The wait goes on for Manchester City. Time is up for West Bromwich Albion. Manchester United underlined its determination to make City, its fierce local rival, fight to clinch the Premier League trophy by prolonging the title race for at least a couple more days. United beat Aston Villa 3-1 on Sunday to leave City still needing three points to reclaim the biggest prize in English football. It is the 10th time United has come from behind to win in the league this season. City blew a chance to seal the title itself by losing 2-1 to Chelsea on Saturday. As for West Brom, there are no more chances. A 3-1 loss at Arsenal sealed West Brom's fate as the second team to get relegated, after Sheffield United, and ended manager Sam Allardyce's proud record of never having been demoted from England's top division in his 30-year managerial career. City's next game is away to Newcastle on Friday but Pep Guardiola's players might be celebrating by then anyway. United plays twice before that, against Leicester on Tuesday and Liverpool on Thursday, and knows a loss in either of those matches — against teams fighting desperately for Champions League qualification — will hand City a third league championship in four years under Guardiola. United will surely not be at full strength for both games — manager Ole Gunnar Solskjaer has already made public his displeasure at being forced to play three times in five days — especially given that captain Harry Maguire hobbled off with an ankle injury against Villa that Solskjaer said could sideline the defender for “a few weeks.” Still, two victories for United in the coming days would put serious pressure back on City ahead of the leaders' trip to St. James' Park, where they have lost and drawn in their last two visits in the league. Second-half goals by Bruno Fernandes — from the penalty spot — Mason Greenwood and substitute Edinson Cavani completed United's latest comeback at Villa Park and ensured a top-four finish for the second straight season. That hasn't happened since long-time manager Alex Ferguson retired in 2013. “The players are learning," Solskjaer said. "They’re getting better. The spirit, the camaraderie. They back each other. “There’s competition for places (in the top four) so I’m very happy that we’ve done that twice now.” Ollie Watkins was sent off in the final minutes for Aston Villa for collecting a second yellow card after being adjudged to have dived in an attempt to win a penalty. WEST BROM DOWN A 19th defeat of the campaign left next-to-last West Brom 10 points from safety with just three games remaining. Fulham will join West Brom and Sheffield United in going down if it loses at home to Burnley on Monday. Goals by Emile Smith Rowe, Nicolas Pepe and Willian condemned West Brom to an immediate return to the second-tier Championship. Allardyce, the former England manager, joined West Brom in December with the team in 19th place and owning a reputation as a survival specialist. He hadn't been relegated with any of the previous seven top-flight clubs he managed, but this was always going to be his biggest challenge. WEST HAM'S WOE West Ham has been one of those teams providing competition for the Champions League qualification positions but its dreams of a first-ever finish in the Premier League's top four faded after losing 1-0 at home to Everton. Leicester, which was beaten 4-2 by Newcastle on Friday, occupies the final qualification place and is five points ahead of fifth-place West Ham. Liverpool is a point and place further back with a game in hand. Dominic Calvert-Lewin scored Everton's winner in the 24th minute, for his 16th goal of a campaign, and Carlo Ancelotti's team still has much to play for as it is three points behind West Ham also with a game in hand. BRIGHTON WAITING Brighton is still not assured of another season in the top flight after squandering the lead to lose 2-1 at Wolverhampton. Lewis Dunk put Brighton ahead with a header from a corner but was sent off in the 53rd minute for a professional foul. Wolverhampton scored in the 76th through substitute Adama Traore before Morgan Gibbs-White curled in the winner in the 90th. Neal Maupay became the second Brighton player to get a red card for arguing with the referee after the final whistle. Brighton is 10 points clear of third-to-last Fulham. ___ More AP soccer: https://apnews.com/hub/soccer and https://twitter.com/AP_Sports ___ Steve Douglas is at https://twitter.com/sdouglas80 Steve Douglas, The Associated Press
Scott Eastwood talks about going dark in "Wrath of Man," dealing with Jason Statham's screen rage and that bloody ending. (Spoilers ahead!)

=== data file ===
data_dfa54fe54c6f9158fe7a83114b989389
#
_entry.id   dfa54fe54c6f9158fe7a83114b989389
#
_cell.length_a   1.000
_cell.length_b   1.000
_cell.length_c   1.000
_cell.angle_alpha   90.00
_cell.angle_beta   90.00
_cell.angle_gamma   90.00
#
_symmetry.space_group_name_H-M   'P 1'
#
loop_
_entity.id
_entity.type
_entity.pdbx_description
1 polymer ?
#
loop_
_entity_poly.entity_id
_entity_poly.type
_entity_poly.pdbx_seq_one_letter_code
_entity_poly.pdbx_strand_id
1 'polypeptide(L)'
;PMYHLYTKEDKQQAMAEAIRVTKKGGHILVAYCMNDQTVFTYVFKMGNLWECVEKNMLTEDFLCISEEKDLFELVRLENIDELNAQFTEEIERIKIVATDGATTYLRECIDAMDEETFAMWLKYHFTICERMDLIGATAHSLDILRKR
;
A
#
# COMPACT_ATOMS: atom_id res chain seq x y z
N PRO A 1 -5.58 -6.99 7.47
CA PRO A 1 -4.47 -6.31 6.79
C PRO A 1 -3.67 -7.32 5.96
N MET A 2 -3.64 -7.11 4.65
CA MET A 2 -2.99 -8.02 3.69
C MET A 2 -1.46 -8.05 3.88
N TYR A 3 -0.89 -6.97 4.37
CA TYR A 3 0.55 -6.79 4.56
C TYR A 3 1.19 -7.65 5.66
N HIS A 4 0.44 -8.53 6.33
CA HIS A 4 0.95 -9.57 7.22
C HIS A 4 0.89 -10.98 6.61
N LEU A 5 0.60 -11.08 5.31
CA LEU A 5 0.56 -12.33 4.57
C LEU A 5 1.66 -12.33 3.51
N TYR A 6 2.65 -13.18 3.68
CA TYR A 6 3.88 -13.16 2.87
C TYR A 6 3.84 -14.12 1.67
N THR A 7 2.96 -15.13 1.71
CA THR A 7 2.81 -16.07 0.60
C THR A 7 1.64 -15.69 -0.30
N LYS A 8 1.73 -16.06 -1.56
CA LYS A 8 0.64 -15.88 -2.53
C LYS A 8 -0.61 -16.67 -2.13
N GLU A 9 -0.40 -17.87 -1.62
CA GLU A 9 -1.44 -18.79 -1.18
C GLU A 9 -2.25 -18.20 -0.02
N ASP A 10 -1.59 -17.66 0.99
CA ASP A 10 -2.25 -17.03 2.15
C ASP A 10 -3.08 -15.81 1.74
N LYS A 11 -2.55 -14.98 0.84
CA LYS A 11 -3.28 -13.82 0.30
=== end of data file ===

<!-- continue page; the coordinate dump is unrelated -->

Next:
SAN RAMON, Calif. — If Epic Games hopes to dismantle the fortress surrounding Apple's iPhone and its app store, the video game maker probably will need to roll out some heavier artillery heading into the second week of a trial threatening Apple's $2 trillion empire. So far, at least, Epic has been having trouble proving its allegations that the iPhone maker's 13-year-old app store has turned into an illegal monopoly. Epic, the maker of the popular Fortnite game, contends Apple has been gouging app makers by charging commissions ranging from 15% to 30% for in-app transactions because it forbids other options on its iPhone, iPad and iPod. When Epic tried to evade the commissions with an alternative payment system in Fortnite last August, Apple ousted it from the app store to set up a legal showdown that could force it to lower its fees. Apple contends the commissions are a reasonable toll paid by a minority of the 1.8 million apps in its store to help cover the more than $100 billion it has invested in mobile software, The Cupertino, California, company also maintains its ironclad control over apps allowed on its mobile devices helps protect its customers' security and privacy. At times, it seemed like Cary, North Carolina-based Epic was helping make Apple's case as much as its own during the the first week of the trial being held in an Oakland, California, courtroom. For instance, at one point during his two days on the witness stand, Epic CEO Tim Sweeney acknowledged he personally used an iPhone instead of smartphones running on Google's Android software because he thought Apple offered better security and privacy controls. Sweeney also acknowledged Apple made changes to iPhone's software to help make it possible for Fortnite players to compete against each other while one was on a phone and the other was on a video game console. The expansion of so-called “cross-platform" play helped propel Fortnite's growth to more than 400 million users. Other internal documents showed Epic's executives profusely thanking Apple for the support Fortnite was getting in the app store. Other evidence raised questions about whether Epic's efforts to create a competing app store that imposes a commission of only 12% will pay off. The store is expected to post a profit ranging from $15 million to $36 million by 2024, but it will still have run up cumulative losses $654 million to $854 million, according to Epic's internal projections presented at the trial. Apple's store, by contrast, quickly became highly profitable shortly after it opened with just 500 apps in 2008 — a year after the debut of the first iPhone. Epic has repeatedly pointed to evidence that Apple's late co-founder Steve Jobs initially didn't expect the app store to be a profit centre, but then apparently changed his mind after it accumulated $2.1 billion in billings during 2010, according to an Apple slide presentation. The trial hasn't yet revealed just how profitable Apple's app store has become. Apple doesn't disclose the store's financial results, but it is an important part of the company's steadily growing services division, which generated $57 billion in revenue last year alone. The success of those services coupled with the iPhone's ongoing popularity is a key reason why Apple currently boasts a market value of $2.2 trillion — more than any other U.S. company. In contrast, privately held Epic is valued at nearly $30 billion. More financial details about Apple's app store are expected to be presented during the trial's second week. Perhaps the most revealing moments may come when one of Epic's experts, Ned Barnes of the Berkeley Research Group, takes the stand to discuss his analysis of the app store's profits. Apple unsuccessfully tried to convince U.S. District Judge Yvonne Gonzalez Rogers to close the courtroom during Barnes' testimony because his financial analysis “unduly confuse" investors and cause wild swings in its stock. But even if the app store's profits are higher than anyone fathomed, that won't necessarily help Epic prove its allegations that Apple is running a monopoly that hurts competition. “Being successful is not an antitrust violation in and of itself," said Daniel Lyons, a Boston College law professor. “The argument that your prices are much higher than your costs may play well to a lay audience, but it doesn't hold up legally." For all the drama, Lyons and other experts say the decision that will ultimately be made by the judge during this non-jury trial will boil down to market definitions. Epic contends the iPhone has become a market by itself, while Apple argues it should also include other devices, including video game consoles such as Microsoft's Xbox and Sony's PlayStation that also charge 30% commissions on gaming transactions. “If I were a betting man, I would certainly say Apple has the stronger case under existing case law," said Larry Downes, project director of Georgetown University's Center for Business and Public Policy. “You have to put yourself in the standpoint of the consumer, and that's what the judge really has to do. If it's not harming consumers, then this is just a contract dispute between two companies, with one of them trying to use litigation to renegotiate the terms." Michael Liedtke, The Associated Press